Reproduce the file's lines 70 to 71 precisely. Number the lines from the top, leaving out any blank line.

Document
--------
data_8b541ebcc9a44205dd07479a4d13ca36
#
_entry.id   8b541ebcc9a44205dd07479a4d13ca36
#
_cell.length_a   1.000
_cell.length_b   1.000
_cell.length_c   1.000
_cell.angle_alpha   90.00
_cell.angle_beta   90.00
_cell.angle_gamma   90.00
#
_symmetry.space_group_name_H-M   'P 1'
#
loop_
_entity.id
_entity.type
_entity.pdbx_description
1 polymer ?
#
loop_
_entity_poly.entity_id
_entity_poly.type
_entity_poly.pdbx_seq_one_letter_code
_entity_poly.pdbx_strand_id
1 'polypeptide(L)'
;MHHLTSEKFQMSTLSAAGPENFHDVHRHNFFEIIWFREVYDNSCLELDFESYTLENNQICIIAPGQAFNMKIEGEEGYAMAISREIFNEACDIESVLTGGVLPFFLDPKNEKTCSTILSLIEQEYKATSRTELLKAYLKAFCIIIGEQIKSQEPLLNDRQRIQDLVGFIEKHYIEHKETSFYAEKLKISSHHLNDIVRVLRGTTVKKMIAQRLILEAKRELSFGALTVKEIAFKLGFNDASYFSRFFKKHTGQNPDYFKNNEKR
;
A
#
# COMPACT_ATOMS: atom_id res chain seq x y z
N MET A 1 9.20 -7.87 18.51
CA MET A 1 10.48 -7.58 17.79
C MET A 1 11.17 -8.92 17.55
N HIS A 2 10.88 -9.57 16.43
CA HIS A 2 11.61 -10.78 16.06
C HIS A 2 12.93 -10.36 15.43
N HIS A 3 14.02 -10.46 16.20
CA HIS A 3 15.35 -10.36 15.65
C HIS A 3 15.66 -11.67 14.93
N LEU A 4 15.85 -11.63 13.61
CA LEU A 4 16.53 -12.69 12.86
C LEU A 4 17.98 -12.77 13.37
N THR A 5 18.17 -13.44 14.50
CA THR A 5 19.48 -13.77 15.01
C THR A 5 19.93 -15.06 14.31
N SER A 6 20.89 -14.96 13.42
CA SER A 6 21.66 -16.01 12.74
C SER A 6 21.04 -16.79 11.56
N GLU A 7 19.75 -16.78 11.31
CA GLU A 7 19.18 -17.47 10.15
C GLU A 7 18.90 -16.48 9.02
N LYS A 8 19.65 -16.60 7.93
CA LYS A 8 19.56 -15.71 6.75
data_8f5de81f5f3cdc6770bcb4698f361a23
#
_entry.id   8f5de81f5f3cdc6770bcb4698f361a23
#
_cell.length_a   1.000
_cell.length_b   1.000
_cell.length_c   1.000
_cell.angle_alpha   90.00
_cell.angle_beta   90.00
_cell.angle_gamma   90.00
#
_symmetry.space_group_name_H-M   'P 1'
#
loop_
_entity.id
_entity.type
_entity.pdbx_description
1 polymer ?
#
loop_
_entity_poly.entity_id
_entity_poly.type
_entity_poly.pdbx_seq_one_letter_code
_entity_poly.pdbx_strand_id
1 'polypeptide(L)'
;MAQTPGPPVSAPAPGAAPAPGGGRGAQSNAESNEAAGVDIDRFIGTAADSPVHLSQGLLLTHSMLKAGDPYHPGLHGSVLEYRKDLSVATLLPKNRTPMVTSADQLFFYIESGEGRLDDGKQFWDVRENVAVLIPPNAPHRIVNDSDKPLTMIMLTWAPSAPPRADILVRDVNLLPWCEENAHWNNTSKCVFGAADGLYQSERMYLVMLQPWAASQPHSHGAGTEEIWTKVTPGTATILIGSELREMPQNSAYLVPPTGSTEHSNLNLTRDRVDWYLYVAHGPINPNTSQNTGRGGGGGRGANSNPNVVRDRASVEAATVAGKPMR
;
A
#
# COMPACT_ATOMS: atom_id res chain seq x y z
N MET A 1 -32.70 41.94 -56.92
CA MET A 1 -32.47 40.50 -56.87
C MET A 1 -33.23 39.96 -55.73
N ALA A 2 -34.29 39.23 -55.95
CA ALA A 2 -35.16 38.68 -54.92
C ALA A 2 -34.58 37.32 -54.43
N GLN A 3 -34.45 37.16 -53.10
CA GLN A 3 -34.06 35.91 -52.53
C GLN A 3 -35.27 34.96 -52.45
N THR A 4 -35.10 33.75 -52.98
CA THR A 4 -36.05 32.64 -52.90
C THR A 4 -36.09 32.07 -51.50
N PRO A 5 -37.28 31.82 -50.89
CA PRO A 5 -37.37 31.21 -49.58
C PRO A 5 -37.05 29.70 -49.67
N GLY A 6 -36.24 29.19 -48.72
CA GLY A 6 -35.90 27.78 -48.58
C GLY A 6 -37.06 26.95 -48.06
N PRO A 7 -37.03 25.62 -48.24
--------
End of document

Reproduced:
_entity.pdbx_description
1 polymer ?